Each month staff at the Royal Norfolk Regimental Museum look back to what the Norfolk Regiment was doing 100 years ago, and tells their story through objects from the museum’s collection. See previous blog posts here.
For the 1st Battalion of the Norfolk Regiment, March 1915 was spent in the hard routine of trench warfare at St Eloi on the Western Front. A typical month for a soldier would be four days spent in the trenches, four in support, eight in reserve and the remainder of time would be spent resting or training away from the front. During their time in the front line trenches the soldiers would experience extreme discomfort, constant shelling and a stream of casualties.
Inspections were an important part of daily routine in the trenches. This drawing of a soldier’s kit was sketched by Company Sergeant Major Walter Hipkin of the 1st Battalion, as instruction to the men in his company to ensure that they had the correct kit laid out ready for inspection by a junior officer.
If we take a look at the kit that Hipkin has drawn, some items are more familiar than others. The “housewife” that Hipkin has drawn in the middle of the picture is what soldiers called the kit that contained everything that they would need to carry out repairs to their clothing. The “housewife” was also sometimes referred to as a “hussif.”
The P.H. helmet and the box respirator were vital pieces of kit in the event of a gas attack. The P.H. (Phenate Hexamine) helmet was a gas mask issued by the British Army to protect troops against chlorine, phosgene and tear gases. Box respirators were comprised of a mouthpiece connected via a hose to a box filter, which contained chemicals that neutralised the gas and delivered clean air to the wearer.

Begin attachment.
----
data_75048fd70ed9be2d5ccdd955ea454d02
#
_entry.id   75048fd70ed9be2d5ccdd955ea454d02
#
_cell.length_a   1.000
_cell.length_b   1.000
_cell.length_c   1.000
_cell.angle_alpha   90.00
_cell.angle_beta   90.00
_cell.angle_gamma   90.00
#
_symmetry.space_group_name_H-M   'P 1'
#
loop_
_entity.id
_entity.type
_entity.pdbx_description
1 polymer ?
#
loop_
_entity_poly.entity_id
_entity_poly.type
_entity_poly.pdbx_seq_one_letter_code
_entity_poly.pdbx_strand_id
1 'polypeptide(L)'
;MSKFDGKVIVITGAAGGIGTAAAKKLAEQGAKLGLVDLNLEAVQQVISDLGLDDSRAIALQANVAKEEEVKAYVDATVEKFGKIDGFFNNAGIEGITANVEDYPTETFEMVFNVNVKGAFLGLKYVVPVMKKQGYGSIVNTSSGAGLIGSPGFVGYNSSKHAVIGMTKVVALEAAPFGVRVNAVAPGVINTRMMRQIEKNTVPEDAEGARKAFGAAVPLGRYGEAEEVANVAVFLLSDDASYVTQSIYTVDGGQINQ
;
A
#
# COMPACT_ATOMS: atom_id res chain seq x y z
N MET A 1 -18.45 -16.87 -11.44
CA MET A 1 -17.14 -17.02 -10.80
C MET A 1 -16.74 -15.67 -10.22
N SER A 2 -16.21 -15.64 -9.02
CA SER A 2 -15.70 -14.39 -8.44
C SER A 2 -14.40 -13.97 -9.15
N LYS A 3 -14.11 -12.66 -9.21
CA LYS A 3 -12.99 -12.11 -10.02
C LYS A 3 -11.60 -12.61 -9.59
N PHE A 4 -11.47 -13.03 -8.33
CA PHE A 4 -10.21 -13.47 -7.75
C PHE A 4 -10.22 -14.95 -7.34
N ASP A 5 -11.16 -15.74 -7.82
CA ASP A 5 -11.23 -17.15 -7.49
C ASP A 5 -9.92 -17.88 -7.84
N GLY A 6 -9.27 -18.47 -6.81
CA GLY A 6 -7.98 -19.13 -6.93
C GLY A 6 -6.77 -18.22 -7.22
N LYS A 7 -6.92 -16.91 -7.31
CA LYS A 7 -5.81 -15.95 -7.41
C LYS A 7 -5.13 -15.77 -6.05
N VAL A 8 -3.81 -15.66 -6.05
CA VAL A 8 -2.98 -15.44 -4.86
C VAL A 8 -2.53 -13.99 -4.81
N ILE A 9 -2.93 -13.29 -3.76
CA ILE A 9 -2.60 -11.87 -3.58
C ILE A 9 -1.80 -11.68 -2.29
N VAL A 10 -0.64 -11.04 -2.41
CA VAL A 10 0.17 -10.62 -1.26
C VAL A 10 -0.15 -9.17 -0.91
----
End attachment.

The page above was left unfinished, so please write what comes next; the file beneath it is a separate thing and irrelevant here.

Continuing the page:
Hipkin’s note at the bottom refers to a particularly poignant part of a soldier’s kit. With the outbreak of war, a new red identity disc was introduced. The idea was that this disc should be removed from the soldier’s dead body for administrative purposes, but this led to many unidentified bodies. Some soldiers had their own additional discs made, but it was not until November 1916 that they were officially issued with two – one to be removed and one to be left on the soldier’s body.
Luckily, Hipkin returned home with both of his discs. He went on to be awarded the Distinguished Conduct Medal in September 1918 and the Meritorious Service Medal in 1919, then served with the 5th (Territorial) Battalion after the war. He was discharged in 1932, after being associated with the Regiment for over thirty-five years.